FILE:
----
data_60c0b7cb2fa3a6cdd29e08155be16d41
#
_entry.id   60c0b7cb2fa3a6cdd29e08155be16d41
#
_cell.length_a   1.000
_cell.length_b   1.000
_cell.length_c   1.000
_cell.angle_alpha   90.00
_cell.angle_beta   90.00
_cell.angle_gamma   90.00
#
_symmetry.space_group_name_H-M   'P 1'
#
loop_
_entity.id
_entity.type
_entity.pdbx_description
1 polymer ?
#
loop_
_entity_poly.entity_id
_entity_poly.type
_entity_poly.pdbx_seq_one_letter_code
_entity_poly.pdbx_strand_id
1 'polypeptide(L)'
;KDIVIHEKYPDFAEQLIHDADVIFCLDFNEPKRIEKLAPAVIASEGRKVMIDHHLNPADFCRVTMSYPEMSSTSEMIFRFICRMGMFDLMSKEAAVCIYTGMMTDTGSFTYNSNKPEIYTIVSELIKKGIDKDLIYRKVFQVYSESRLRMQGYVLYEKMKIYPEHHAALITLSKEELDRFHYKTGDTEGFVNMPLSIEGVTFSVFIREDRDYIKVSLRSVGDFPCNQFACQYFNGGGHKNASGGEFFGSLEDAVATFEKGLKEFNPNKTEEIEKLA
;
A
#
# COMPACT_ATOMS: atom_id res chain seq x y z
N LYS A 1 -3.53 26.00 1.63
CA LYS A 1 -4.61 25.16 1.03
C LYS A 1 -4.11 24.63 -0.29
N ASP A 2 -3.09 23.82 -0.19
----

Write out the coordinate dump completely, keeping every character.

data_60c0b7cb2fa3a6cdd29e08155be16d41
#
_entry.id   60c0b7cb2fa3a6cdd29e08155be16d41
#
_cell.length_a   1.000
_cell.length_b   1.000
_cell.length_c   1.000
_cell.angle_alpha   90.00
_cell.angle_beta   90.00
_cell.angle_gamma   90.00
#
_symmetry.space_group_name_H-M   'P 1'
#
loop_
_entity.id
_entity.type
_entity.pdbx_description
1 polymer ?
#
loop_
_entity_poly.entity_id
_entity_poly.type
_entity_poly.pdbx_seq_one_letter_code
_entity_poly.pdbx_strand_id
1 'polypeptide(L)'
;KDIVIHEKYPDFAEQLIHDADVIFCLDFNEPKRIEKLAPAVIASEGRKVMIDHHLNPADFCRVTMSYPEMSSTSEMIFRFICRMGMFDLMSKEAAVCIYTGMMTDTGSFTYNSNKPEIYTIVSELIKKGIDKDLIYRKVFQVYSESRLRMQGYVLYEKMKIYPEHHAALITLSKEELDRFHYKTGDTEGFVNMPLSIEGVTFSVFIREDRDYIKVSLRSVGDFPCNQFACQYFNGGGHKNASGGEFFGSLEDAVATFEKGLKEFNPNKTEEIEKLA
;
A
#
# COMPACT_ATOMS: atom_id res chain seq x y z
N LYS A 1 -3.53 26.00 1.63
CA LYS A 1 -4.61 25.16 1.03
C LYS A 1 -4.11 24.63 -0.29
N ASP A 2 -3.09 23.82 -0.19